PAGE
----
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Disappointment at the outcome of fisheries consultation 20 January 2006

    The Minister for Agriculture, Fisheries and Forestry, Hon Phil Gawne MHK, has expressed his disappointment at the news that proposals for fisheries management in the Island’s territorial sea have not been accepted by the UK Fisheries Minister, Ben Bradshaw MP.

    “These proposals were part of my Department’s plans for a responsible approach to fisheries management and conservation of stocks in our territorial sea,” said Mr Gawne. “It is extremely disappointing that my Department’s wish to operate a more sustainable management of fisheries within the territorial sea should not be accepted by the UK authorities.”

    A consultation document was released to the fishing industry in the Island and throughout the UK in July, setting out the Department’s proposals. The consultation dealt with the issue of removal of the requirement for UK concurrence to DAFF legislation in the 3 – 12 nautical mile band of the territorial sea. Powers were also proposed to enable the Department to cap fishing effort in the territorial sea. A further matter was the introduction of an annual charge for a licence. It was proposed to use money raised in this way to enhance fisheries opportunities in Manx waters.

    The Department has sole fisheries jurisdiction in the 0 – 3 nautical mile band of the territorial sea. In the 3 – 12 nautical mile band, the concurrence of the UK Secretary of State is required to fisheries measures. UK fishing interests said that the UK Government’s role in approving the Island’s management measures in the 3 – 12 nautical mile band was crucial to ensure that such measures were not discriminatory against UK vessels that fish in those waters.

    There was also concern that the proposal to cap fishing effort in Manx waters could affect the economic viability of vessels currently fishing those waters. The Island proposed a reference period, 2001 – 2004, for vessels to demonstrate that they had a genuine economic stake in those waters. However, UK fisheries interests, particularly those with a vested interest in vessels that would be excluded, expressed concern about the reference period.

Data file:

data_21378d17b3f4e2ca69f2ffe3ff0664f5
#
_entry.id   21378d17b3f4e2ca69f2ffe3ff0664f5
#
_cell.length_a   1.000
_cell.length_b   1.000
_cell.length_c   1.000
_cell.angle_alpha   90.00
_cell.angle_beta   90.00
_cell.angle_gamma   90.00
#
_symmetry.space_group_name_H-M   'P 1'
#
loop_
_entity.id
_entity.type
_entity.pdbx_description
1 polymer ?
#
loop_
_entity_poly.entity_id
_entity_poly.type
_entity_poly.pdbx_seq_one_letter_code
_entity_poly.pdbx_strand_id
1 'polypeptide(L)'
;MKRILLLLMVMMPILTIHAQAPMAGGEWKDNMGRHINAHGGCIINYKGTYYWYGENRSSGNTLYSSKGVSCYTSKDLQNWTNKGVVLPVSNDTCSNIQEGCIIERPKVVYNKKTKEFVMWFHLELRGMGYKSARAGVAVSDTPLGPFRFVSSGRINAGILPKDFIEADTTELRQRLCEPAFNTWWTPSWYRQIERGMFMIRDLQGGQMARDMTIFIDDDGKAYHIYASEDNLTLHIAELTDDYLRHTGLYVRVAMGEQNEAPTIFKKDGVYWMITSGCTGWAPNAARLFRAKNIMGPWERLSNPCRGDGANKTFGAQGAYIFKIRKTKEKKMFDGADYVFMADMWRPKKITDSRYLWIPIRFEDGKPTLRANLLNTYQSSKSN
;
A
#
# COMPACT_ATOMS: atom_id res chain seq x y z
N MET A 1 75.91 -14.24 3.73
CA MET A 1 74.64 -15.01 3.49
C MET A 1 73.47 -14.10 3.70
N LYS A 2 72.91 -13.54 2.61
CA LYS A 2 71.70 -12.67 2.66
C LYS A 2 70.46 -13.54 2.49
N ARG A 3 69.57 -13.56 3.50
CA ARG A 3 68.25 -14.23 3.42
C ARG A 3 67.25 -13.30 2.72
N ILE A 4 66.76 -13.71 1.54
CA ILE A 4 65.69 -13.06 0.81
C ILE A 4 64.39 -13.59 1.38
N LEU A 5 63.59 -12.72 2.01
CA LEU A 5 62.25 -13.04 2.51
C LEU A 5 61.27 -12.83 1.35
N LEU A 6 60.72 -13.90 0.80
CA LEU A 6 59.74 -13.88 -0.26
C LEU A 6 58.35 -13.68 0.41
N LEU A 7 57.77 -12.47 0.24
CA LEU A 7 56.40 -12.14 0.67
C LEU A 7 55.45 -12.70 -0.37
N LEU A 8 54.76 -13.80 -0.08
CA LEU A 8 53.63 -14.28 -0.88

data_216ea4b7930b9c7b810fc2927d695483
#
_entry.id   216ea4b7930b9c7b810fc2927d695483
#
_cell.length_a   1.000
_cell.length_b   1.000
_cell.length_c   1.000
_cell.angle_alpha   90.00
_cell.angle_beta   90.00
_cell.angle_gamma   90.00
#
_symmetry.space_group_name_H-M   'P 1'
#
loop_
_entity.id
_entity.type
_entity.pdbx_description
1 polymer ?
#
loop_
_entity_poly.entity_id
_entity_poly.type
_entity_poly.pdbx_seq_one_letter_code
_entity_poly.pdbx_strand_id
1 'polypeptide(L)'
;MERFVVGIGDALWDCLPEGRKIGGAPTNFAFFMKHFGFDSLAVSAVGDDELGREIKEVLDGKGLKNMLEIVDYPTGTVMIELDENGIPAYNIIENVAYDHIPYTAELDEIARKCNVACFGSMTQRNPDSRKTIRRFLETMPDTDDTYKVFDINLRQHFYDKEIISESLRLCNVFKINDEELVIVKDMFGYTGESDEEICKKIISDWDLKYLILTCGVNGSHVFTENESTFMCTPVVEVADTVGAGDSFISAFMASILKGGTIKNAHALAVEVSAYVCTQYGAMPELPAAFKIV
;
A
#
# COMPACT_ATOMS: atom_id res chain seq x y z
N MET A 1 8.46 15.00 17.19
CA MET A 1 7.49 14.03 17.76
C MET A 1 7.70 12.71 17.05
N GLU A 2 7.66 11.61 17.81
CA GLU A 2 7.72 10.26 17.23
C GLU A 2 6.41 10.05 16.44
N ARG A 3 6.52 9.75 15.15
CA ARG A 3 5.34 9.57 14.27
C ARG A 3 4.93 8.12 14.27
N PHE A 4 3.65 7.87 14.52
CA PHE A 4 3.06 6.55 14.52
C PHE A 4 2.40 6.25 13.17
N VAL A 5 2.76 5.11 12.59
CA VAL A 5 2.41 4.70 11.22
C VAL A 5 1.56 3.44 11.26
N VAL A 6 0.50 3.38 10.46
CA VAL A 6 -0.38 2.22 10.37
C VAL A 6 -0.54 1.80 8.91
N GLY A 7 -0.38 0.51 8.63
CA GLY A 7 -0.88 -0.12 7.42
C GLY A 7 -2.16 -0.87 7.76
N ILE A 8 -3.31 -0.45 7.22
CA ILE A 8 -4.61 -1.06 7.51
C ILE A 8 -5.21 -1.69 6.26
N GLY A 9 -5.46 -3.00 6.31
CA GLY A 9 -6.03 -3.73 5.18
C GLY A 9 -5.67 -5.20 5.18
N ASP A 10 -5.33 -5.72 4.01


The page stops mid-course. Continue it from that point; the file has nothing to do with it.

There was little comment about the proposal to introduce a licensing charge. The general concern expressed was about the additional tier of management the Island’s proposals would introduce, which would be in addition to an already complex UK licence and quota management system.

    In summary, UK officials said that the proposals had received unanimous opposition from the UK industry. Isle of Man officials pointed out the Department had received expressions of general support for the principles behind the proposals from UK vessel owners who had a stake in fishing in the territorial sea. Much of the opposition had been voiced by, or on behalf of, those who had no track record of fishing in Manx waters.

    A meeting to discuss the consultation process and its results was held in DEFRA’s Whitehall offices in December. Officers of the Crown and External Relations Division of the Chief Secretary’s Office and the Department of Agriculture, Fisheries and Forestry met representatives of the Department of Constitutional Affairs and UK Fisheries Department officials from the Department of Environment, Food and Rural Affairs, the Scottish Executive Environment and Rural Affairs Division and the Department of Agriculture and Rural Development for Northern Ireland.

    The UK authorities understood that the Island was disappointed at the outcome. However, they expressed their willingness to discuss ways in which some of these initiatives could be taken forward through dialogue between the Island and UK fishing authorities. They also said that they would be interested to see how the proposals could be put into practice in the 0 – 3 nautical mile band for which the Island has sole fisheries jurisdiction.

    “The Department of Agriculture, Fisheries and Forestry’s commitment to the long term success of the fisheries within the territorial sea, and to the wider marine environment, remains firm,” said the Minister. “Consequently, I will be working closely with the fishing industry in the next few months about taking this forward. The Island’s main concern is the scallop fishery. We can demonstrate the validity of our proposals by showing how they can conserve and enhance the scallop fishery, to the benefit of all stakeholders.”

    The Department will license vessels from 1st January to 31st October 2006. For the opening of the scallop season on 1st November, the Department intends to give effect to its proposals through a new scallop licensing and management regime in the three-mile area.

    “The benefits from this initiative will not be as great as I had hoped,” said Mr Gawne. “However, it will demonstrate once again that the Isle of Man leads the way in sensible fisheries management and enhancement issues, to the benefit of fishermen, consumers and the wider marine environment”.

    20th January 2006

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